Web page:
Weeks after fleeing an abusive relationship, a 49-year-old woman in West Virginia was ready to move out of a shelter and into a trailer with a security deposit provided by a nonprofit organization that relies on federal funding. The partial government shutdown scuttled her plans to start a new life, reports the Washington Post. The Eastern Panhandle Empowerment Center has cut all extra spending and client expenses to prepare for the Justice Department’s freezing of its stream of federal grant money. The center’s ability to help domestic violence victims pay for prescriptions was gone, and home visits to people in rural areas were canceled. There could be no more free rides for women to get to new jobs, leading to one woman’s firing.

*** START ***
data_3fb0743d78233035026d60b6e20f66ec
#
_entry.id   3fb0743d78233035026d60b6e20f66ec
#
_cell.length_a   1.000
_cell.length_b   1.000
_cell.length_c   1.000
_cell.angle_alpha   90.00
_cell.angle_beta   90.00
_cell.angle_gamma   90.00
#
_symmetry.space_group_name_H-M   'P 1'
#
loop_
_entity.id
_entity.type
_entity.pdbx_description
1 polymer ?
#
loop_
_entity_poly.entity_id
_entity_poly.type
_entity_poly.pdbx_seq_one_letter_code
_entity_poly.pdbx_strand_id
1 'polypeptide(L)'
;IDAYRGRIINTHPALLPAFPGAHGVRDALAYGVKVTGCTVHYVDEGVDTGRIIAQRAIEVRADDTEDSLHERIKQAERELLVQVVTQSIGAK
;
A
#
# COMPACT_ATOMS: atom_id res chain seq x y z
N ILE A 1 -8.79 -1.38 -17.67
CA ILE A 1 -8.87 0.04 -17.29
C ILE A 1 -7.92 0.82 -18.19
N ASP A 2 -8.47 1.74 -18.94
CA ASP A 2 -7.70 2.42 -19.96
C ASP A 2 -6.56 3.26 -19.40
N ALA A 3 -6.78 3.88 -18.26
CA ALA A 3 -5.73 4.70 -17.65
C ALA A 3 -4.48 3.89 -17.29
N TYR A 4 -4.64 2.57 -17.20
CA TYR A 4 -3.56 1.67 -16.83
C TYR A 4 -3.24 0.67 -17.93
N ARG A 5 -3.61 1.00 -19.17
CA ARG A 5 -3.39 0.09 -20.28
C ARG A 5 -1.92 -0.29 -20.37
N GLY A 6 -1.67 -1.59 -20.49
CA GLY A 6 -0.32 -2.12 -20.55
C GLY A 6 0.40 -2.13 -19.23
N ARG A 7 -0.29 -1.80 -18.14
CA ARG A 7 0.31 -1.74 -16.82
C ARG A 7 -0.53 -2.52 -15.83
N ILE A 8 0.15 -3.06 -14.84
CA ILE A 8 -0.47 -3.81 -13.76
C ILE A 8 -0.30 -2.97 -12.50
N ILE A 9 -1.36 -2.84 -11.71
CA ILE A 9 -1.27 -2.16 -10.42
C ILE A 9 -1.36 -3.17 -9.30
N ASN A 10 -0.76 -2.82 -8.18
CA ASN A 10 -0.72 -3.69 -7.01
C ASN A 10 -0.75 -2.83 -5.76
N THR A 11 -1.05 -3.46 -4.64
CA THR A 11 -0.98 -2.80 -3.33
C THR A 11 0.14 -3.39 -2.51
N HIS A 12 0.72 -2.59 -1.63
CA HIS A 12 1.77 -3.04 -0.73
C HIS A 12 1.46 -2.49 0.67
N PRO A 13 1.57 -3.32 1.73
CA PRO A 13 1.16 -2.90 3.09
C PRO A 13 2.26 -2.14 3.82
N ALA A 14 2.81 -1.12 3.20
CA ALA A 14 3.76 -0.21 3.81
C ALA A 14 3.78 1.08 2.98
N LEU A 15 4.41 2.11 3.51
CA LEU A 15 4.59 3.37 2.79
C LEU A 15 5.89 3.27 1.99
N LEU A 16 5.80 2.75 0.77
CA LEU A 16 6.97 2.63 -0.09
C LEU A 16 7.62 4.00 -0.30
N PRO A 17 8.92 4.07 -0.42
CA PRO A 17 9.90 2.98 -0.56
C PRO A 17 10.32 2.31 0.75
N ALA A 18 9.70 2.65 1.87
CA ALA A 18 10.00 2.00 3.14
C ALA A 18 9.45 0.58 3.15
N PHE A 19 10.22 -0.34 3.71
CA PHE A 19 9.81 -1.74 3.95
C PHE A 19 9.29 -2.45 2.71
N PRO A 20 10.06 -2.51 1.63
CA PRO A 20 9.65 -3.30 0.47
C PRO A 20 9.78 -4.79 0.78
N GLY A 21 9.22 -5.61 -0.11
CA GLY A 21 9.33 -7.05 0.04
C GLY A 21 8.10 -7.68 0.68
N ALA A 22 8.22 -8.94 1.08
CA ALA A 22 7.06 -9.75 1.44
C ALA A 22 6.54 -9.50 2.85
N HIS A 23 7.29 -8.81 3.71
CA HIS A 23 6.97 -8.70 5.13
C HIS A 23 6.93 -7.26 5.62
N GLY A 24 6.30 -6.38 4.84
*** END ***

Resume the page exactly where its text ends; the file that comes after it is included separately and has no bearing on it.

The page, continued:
The shutdown belt-tightening meant the woman who escaped to West Virginia from Baltimore would no longer get help with her trailer’s security deposit, meaning she continues taking a spot at the shelter while more than two dozen women seeking refuge from potentially dangerous situations sit on a waiting list. The shutdown has led organizations that help victims of domestic violence and sexual abuse to cut back on lifesaving services, furlough staff and turn people away from shelters. Many groups are reliant on federal funding that is scheduled to stop on March 1. While many Americans have not yet experienced a direct impact as a result of the government shutdown, at domestic violence shelters, any interruption of funding could cut off services that keep female victims and their children safe from potentially fatal violence. Shelters can provide escape at perilous moments; having to turn people away can be a matter of life and death.